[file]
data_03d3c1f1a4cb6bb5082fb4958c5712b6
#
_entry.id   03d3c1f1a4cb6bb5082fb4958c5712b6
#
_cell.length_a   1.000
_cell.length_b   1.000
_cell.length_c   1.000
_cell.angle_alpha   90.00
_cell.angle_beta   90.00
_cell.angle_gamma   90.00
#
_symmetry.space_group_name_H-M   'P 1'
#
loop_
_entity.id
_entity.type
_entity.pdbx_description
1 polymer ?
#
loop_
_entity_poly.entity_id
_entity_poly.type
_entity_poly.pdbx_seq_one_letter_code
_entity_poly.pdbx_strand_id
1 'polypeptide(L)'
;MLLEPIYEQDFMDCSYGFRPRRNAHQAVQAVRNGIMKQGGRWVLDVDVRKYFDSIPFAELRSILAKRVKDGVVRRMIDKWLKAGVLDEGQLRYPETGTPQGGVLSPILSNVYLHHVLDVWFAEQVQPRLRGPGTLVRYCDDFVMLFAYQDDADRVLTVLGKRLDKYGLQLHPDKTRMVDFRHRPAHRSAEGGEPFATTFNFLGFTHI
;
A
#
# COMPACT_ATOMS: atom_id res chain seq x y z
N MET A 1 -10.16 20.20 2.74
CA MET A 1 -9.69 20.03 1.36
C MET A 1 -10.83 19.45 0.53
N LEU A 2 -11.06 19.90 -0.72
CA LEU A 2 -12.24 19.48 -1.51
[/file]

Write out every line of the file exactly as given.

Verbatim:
data_03d3c1f1a4cb6bb5082fb4958c5712b6
#
_entry.id   03d3c1f1a4cb6bb5082fb4958c5712b6
#
_cell.length_a   1.000
_cell.length_b   1.000
_cell.length_c   1.000
_cell.angle_alpha   90.00
_cell.angle_beta   90.00
_cell.angle_gamma   90.00
#
_symmetry.space_group_name_H-M   'P 1'
#
loop_
_entity.id
_entity.type
_entity.pdbx_description
1 polymer ?
#
loop_
_entity_poly.entity_id
_entity_poly.type
_entity_poly.pdbx_seq_one_letter_code
_entity_poly.pdbx_strand_id
1 'polypeptide(L)'
;MLLEPIYEQDFMDCSYGFRPRRNAHQAVQAVRNGIMKQGGRWVLDVDVRKYFDSIPFAELRSILAKRVKDGVVRRMIDKWLKAGVLDEGQLRYPETGTPQGGVLSPILSNVYLHHVLDVWFAEQVQPRLRGPGTLVRYCDDFVMLFAYQDDADRVLTVLGKRLDKYGLQLHPDKTRMVDFRHRPAHRSAEGGEPFATTFNFLGFTHI
;
A
#
# COMPACT_ATOMS: atom_id res chain seq x y z
N MET A 1 -10.16 20.20 2.74
CA MET A 1 -9.69 20.03 1.36
C MET A 1 -10.83 19.45 0.53
N LEU A 2 -11.06 19.90 -0.72
CA LEU A 2 -12.24 19.48 -1.51